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Sports Report: NBA, WNBA courts to feature 'Black Lives Matter' when play resumes

04:46  30 june  2020
04:46  30 june  2020 Source:   thescore.com

WNBA jerseys to honor 'forgotten victims of racial violence'

  WNBA jerseys to honor 'forgotten victims of racial violence' The WNBA and WNBPA announced Monday the various ways the league will honor the Black Lives Matter movement throughout the upcoming campaign. During the opening weekend of the regular season later this month, players will wear special uniforms "to seek justice for the women and girls, including Sandra Bland, Breonna Taylor, Vanessa Guillen, and many more who have been the forgotten victims of police brutality and racial violence." Players willDuring the opening weekend of the regular season later this month, players will wear special uniforms "to seek justice for the women and girls, including Sandra Bland, Breonna Taylor, Vanessa Guillen, and many more who have been the forgotten victims of police brutality and racial

Last year when NBA players were ‘I can’t breathe’ t-shirts, NBA commissioner Adam Silver also said while he supported their activism, he would prefer if they not violate uniform rules. The WNBA also honored three young players as honorary draft picks.

These players are not asking to be paid the same amount as NBA players , But they do wish to see a Despite support from NBA players , though, there remain people who clearly do not respect the As Matt Ellentuck argued, such quotes appear intended to create divisions between WNBA and NBA

a man wearing a hat © Tom Williams / CQ-Roll Call, Inc. / Getty

The NBA and WNBA are planning to paint "Black Lives Matter" inside both sidelines of all courts that will host games when their respective seasons resume, sources told ESPN's Zach Lowe and Ramona Shelburne.

WNBA players have reportedly spoken with the league about wearing warm-up shirts with the phrase, "Say Her Name," to raise awareness for female victims of police brutality, including Breonna Taylor, who was shot and killed by police in her home in March.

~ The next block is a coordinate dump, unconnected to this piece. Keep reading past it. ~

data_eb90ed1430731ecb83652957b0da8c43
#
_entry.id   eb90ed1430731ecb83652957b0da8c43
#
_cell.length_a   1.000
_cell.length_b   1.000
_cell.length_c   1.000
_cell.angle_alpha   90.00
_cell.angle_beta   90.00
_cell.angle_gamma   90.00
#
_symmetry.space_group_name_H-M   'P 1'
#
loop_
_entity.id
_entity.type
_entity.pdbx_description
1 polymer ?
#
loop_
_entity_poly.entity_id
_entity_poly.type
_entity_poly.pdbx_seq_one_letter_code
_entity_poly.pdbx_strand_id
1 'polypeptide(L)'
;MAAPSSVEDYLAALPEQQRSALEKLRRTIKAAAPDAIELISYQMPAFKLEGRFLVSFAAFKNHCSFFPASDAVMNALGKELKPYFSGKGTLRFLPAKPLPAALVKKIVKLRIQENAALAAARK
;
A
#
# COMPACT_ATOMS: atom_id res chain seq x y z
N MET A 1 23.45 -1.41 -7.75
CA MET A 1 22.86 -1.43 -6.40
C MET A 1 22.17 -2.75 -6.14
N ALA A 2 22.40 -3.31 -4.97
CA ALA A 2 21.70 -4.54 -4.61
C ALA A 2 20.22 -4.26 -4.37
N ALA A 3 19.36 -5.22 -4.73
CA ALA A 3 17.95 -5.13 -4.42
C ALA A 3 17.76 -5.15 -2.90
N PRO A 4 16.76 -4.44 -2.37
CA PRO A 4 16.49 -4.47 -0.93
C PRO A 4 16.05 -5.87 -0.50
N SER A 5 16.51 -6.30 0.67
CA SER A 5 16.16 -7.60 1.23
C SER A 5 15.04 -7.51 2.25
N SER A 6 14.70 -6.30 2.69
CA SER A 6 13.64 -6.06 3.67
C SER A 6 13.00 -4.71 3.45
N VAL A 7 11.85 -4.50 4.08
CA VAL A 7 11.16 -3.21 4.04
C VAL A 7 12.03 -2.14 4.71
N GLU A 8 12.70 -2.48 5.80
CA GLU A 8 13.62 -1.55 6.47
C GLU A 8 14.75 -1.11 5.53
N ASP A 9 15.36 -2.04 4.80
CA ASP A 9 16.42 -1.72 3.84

Players from both leagues have participated in rallies across the U.S. to protest racial injustice and police brutality following George Floyd's death in police custody.

WNBA Players to Wear Jerseys with Names of Women Killed by Racial Violence, Including Breonna Taylor

  WNBA Players to Wear Jerseys with Names of Women Killed by Racial Violence, Including Breonna Taylor The athletes will also have "Black Lives Matter" and "Say Her Name" on their warm-up shirtsThe changes come as part of a league-wide push to better support social justice causes, the WNBA announced on Monday.

When the NBA attempts to resume its season next month at Walt Disney World near Orlando The NBA will officially resume play on July 30 after what will be a Several players , led most notably by Kyrie Irving, even advocated that they not play in Florida due to the Black Lives Matter movement

If you’re surprised that some NBA players are unsure if they want to resume playing basketball Sterling Brown’s case against the City of Milwaukee and its police department is still in court . WNBA players have already taken the lead on sitting out this season for the Black Lives Matter movement.

The National Basketball Players Association has been outspoken about ensuring that the NBA places an emphasis on social justice when it returns in late July.

Oklahoma City Thunder guard and NBPA president Chris Paul confirmed this week that the league and union are in talks to allow players to replace the last name on their jersey with a social justice statement when play resumes in Orlando.

English Premier League players swapped the last names on their jerseys for "Black Lives Matter" during the first round of matches following their league's return.

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Canada's McPeak might be 'someone's Robin Roberts' as female Black broadcaster .
When Meghan McPeak considers where she is in her broadcasting career, against the backdrop of racial unrest and the bleak employment numbers of Black people in her business, she says she feels like Tom Hanks' character in the movie "Castaway." Alone on an island. The 33-year-old from Hamilton calls games for both the WNBA's Washington Mystics and the Capital City Gogo, the G League affiliate of the Washington Wizards. While the NBA, WNBA and G League are among the most racially diverse leagues on the planet, McPeak, who is biracial, is the lone play-by-play broadcaster who's both female and a person of colour.

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This is interesting!